Sweaty Betty is another brand pushing hard in the services space. As a retailer, Sweaty Betty is already riding high on the athleisure wave, reporting a 20.6% increase in revenue and a 6.6% increase in like for like sales at the end of last year. Whilst increased online sales and international partnerships with the likes of Nordstrom in the US have been at the heart of it’s growth, it too is now looking at how to deliver additional services to its customers. The London flagship, recently opened on Carnaby Street, now includes The Studio @ No.1, offering Sweaty Betty devotees a range of workouts from yoga to pilates and HIIT. When you’ve finished your workout, why not have something to eat at the Farm Girl Café on the first floor or get ready to go straight out on the town with a trip to Duck & Dry? No.1 Carnaby Street is much more than a store, aiming to deliver a range of services to brand advocates through like minded partners.



It would be easy to dismiss this as being a classic case of the London-centric flagship phenomenon but Sweaty Betty offers classes in 70 other locations across the UK and is even going one step further with it’s Sweaty Betty Live event in October this year with VIP tickets costing as much as £75 and celebrity talks from the likes of Fearne Cotton already fully booked.


So how far can this transition from pure retail models to full service offering go? Will see all our traditional high street behemoths attempting to build ongoing revenue streams to smooth the bumps on a rocky trading path? John Lewis is one brand which also seems to be placing a lot of focus in this space. The department store made a big splash in 2018 when it launched it’s Home Solutions division, aiming to build on it’s status as one of the UK’s most trusted brands to offer access to vetted tradespeople. However, it has struggled to gain significant cut through in a market already well served through the likes of Checkatrade and one where other large brands are circling e.g. British Gas Local Heroes. Not discouraged, John Lewis is now bringing together Home Solutions with recently acquired Opun into a single division, offering a ‘full service’ home improvement solution.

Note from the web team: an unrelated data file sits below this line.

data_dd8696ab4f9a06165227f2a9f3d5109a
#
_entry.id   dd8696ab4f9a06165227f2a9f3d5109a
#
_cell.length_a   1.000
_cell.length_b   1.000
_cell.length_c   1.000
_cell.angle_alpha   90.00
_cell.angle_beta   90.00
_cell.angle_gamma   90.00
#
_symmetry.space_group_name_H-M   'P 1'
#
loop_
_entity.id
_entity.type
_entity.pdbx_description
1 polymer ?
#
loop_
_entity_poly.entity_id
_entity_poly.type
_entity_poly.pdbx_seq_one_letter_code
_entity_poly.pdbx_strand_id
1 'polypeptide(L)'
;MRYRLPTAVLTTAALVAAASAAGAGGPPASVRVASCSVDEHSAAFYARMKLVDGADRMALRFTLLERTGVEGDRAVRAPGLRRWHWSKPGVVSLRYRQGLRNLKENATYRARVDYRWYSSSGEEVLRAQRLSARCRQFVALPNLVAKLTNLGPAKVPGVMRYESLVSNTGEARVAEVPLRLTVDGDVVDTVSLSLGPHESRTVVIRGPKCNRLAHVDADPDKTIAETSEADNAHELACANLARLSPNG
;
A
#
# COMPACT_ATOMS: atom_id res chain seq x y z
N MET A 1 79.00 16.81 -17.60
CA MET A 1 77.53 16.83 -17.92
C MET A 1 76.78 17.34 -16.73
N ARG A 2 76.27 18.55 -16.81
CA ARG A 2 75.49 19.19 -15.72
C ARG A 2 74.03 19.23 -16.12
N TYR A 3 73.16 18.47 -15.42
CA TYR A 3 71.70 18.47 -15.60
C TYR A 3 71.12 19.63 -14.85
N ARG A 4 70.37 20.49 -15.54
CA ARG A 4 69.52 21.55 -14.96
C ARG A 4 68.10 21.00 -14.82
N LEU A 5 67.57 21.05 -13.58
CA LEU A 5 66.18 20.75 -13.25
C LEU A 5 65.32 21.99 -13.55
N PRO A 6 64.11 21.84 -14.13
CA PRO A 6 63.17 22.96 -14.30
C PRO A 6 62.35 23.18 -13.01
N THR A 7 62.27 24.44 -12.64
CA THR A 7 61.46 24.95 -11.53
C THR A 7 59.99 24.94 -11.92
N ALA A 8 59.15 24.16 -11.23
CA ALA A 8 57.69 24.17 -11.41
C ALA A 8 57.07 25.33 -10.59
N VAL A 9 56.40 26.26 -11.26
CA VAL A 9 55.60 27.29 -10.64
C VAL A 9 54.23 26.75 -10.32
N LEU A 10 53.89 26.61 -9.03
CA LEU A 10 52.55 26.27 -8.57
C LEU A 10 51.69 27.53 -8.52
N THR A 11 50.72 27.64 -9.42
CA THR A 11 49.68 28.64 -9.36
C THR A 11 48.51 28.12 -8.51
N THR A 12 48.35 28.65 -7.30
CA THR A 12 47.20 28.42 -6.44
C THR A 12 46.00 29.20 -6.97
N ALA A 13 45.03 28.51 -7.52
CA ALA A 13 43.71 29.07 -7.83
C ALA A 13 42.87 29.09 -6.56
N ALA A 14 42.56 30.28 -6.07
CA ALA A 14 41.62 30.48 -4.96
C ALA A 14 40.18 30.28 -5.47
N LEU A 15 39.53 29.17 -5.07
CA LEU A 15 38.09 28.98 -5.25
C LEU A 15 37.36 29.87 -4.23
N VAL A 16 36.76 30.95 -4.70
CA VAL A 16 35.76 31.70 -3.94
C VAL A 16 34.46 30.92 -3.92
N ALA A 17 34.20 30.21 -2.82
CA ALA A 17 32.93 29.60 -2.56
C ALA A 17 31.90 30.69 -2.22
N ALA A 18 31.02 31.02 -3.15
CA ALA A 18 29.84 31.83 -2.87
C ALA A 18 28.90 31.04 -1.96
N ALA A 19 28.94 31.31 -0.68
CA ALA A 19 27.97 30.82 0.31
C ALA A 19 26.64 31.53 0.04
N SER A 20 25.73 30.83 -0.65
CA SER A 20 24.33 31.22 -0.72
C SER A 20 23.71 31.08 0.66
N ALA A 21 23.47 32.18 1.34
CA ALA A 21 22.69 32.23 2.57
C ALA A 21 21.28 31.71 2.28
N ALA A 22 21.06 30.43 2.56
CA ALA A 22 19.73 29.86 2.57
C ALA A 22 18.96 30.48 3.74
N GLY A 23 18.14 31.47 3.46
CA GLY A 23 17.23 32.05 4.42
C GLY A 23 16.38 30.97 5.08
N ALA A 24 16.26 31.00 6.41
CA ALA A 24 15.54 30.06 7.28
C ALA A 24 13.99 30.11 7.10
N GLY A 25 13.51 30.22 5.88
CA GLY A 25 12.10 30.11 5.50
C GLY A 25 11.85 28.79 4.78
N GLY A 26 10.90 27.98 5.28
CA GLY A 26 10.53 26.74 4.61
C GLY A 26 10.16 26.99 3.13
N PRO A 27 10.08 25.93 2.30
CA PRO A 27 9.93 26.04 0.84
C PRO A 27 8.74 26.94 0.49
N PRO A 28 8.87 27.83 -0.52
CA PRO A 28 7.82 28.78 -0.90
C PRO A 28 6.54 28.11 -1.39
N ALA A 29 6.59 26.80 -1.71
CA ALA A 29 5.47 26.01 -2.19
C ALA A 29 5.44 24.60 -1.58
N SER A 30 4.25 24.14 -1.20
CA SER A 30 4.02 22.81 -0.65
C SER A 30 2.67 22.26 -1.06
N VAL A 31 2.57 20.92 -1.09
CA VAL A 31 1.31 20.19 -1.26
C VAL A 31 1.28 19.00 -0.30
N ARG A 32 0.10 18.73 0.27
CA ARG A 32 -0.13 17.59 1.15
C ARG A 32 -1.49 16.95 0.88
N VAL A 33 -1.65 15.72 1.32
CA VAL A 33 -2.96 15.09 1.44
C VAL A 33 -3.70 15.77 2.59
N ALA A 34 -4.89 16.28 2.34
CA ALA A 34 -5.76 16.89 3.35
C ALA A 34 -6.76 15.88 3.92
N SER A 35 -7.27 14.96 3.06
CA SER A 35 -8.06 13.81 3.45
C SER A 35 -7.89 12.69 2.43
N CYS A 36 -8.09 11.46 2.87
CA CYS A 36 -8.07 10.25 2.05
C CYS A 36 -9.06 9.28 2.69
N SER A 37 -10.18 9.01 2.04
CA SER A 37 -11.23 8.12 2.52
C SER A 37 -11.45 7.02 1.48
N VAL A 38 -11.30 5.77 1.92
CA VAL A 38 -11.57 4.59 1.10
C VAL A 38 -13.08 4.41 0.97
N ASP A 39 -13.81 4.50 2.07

However, the challenge remains to be able to execute this strategy in a way which feels cohesive from a consumer perspective whilst at the same time not losing focus on the core business. The likes of Sweaty Betty and Pets at Home can move the value chain because their proposition is so clearly defined and more higher order, emotional brand credentials are backed with genuine subject matter expertise.. Larger retailers like supermarkets on the other hand have historically looked to categories like utilities, financial services and telecoms to capitalise on their brand equity and build ancillary revenues, for most this has ended up as a pure value play rather than an attempt to build an emotional connection with their shoppers. The service offering is often disjointed and. as a consumer, it often doesn’t feel like you’re transacting with one brand.


So, whilst the strategic rationale for offering additional services is clear, for many retailers this may prove a much wider chasm to bridge...